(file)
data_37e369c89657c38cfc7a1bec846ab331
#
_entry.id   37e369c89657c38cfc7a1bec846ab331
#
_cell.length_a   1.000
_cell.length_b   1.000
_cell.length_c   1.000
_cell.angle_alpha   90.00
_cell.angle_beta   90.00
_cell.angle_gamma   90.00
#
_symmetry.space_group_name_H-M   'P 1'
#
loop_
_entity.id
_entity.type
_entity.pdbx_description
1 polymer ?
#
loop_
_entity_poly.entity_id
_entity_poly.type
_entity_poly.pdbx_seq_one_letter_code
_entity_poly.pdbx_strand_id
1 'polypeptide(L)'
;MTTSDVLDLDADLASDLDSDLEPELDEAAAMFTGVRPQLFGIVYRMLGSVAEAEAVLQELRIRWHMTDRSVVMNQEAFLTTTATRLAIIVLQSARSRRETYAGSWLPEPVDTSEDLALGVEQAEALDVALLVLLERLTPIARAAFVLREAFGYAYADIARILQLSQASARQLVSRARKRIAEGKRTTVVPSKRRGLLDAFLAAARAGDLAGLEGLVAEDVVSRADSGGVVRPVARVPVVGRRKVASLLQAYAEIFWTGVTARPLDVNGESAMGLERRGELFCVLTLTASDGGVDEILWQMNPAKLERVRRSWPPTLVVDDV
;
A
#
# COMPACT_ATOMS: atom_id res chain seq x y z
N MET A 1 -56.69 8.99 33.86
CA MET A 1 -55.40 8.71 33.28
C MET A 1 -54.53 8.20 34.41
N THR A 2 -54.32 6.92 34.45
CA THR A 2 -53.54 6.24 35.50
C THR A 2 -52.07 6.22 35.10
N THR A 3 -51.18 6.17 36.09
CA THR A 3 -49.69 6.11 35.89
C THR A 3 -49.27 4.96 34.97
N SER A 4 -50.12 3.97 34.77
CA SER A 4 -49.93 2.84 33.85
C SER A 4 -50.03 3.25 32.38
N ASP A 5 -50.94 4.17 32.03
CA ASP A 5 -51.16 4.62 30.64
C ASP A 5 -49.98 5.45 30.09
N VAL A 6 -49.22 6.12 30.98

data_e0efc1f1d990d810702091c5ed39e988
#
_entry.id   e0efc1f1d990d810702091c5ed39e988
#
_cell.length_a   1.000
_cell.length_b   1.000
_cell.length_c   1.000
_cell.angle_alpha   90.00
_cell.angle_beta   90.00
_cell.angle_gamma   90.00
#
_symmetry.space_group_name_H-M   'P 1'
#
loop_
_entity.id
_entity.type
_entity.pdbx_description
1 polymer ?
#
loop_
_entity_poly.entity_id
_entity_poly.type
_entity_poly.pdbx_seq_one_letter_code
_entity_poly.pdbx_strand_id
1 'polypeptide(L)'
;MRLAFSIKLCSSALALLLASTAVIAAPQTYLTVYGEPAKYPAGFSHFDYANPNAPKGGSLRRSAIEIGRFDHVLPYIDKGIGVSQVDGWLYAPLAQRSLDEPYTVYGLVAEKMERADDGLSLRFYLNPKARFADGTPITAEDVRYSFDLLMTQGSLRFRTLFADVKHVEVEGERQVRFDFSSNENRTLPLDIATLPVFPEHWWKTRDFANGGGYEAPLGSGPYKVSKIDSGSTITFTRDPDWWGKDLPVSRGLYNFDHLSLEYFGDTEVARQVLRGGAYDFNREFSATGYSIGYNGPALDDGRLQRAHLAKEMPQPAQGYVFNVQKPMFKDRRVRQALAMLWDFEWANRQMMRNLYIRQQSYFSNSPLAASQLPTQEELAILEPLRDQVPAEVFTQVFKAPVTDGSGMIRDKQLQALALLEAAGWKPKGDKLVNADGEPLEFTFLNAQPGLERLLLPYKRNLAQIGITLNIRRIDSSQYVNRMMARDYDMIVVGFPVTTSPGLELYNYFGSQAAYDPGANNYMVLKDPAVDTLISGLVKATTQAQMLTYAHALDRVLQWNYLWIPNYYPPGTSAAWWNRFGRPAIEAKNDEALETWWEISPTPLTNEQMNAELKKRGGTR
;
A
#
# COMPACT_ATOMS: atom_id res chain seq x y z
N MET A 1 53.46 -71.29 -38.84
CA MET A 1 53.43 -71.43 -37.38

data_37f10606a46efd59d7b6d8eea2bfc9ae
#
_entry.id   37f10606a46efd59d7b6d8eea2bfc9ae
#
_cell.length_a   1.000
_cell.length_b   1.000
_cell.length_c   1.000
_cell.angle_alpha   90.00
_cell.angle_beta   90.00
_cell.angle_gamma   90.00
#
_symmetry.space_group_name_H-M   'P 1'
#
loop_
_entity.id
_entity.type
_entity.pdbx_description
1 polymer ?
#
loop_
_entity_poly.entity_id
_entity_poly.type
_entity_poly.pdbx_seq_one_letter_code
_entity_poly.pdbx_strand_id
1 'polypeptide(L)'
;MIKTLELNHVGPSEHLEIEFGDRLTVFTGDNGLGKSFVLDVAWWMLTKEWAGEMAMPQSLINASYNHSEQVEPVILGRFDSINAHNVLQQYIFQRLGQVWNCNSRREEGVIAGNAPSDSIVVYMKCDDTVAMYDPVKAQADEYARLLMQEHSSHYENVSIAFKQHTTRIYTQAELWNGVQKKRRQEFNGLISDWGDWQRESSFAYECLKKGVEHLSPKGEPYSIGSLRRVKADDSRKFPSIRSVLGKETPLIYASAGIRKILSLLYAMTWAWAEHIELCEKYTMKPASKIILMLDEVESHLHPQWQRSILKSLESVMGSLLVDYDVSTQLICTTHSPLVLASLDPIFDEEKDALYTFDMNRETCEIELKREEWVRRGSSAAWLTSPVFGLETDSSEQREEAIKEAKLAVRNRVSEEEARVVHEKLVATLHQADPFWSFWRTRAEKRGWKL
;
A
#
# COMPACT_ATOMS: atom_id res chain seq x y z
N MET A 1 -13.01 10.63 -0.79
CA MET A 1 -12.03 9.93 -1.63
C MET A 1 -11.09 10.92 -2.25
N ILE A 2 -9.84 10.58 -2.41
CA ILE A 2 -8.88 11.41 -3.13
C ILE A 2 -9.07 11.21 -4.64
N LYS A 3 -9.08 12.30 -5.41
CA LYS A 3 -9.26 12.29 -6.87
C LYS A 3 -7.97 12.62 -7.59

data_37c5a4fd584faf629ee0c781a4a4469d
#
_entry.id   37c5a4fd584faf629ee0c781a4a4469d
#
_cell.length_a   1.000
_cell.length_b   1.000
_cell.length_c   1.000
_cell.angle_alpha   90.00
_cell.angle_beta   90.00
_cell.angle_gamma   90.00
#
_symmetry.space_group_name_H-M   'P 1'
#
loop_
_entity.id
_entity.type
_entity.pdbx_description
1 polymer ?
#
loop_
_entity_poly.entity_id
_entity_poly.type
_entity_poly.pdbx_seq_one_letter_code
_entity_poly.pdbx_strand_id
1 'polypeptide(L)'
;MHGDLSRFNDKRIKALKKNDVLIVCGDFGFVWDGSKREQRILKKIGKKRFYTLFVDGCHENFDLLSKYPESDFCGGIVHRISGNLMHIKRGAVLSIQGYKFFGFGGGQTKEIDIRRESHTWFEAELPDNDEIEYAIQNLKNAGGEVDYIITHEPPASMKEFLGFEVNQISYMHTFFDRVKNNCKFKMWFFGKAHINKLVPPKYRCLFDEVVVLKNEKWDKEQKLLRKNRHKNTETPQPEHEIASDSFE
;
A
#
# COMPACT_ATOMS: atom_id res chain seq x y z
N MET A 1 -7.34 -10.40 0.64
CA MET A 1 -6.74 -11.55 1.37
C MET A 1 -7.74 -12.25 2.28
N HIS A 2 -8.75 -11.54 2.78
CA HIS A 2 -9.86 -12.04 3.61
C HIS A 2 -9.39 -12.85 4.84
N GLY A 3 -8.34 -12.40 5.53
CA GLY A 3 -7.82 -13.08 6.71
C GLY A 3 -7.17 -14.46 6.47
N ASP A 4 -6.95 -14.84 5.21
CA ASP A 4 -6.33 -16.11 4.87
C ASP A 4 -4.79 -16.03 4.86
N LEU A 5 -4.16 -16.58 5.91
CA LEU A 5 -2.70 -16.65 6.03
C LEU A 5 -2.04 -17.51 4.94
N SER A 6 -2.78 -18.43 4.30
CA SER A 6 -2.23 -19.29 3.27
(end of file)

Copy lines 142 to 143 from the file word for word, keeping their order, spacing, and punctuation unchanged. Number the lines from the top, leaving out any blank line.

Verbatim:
1 'polypeptide(L)'
;MHGDLSRFNDKRIKALKKNDVLIVCGDFGFVWDGSKREQRILKKIGKKRFYTLFVDGCHENFDLLSKYPESDFCGGIVHRISGNLMHIKRGAVLSIQGYKFFGFGGGQTKEIDIRRESHTWFEAELPDNDEIEYAIQNLKNAGGEVDYIITHEPPASMKEFLGFEVNQISYMHTFFDRVKNNCKFKMWFFGKAHINKLVPPKYRCLFDEVVVLKNEKWDKEQKLLRKNRHKNTETPQPEHEIASDSFE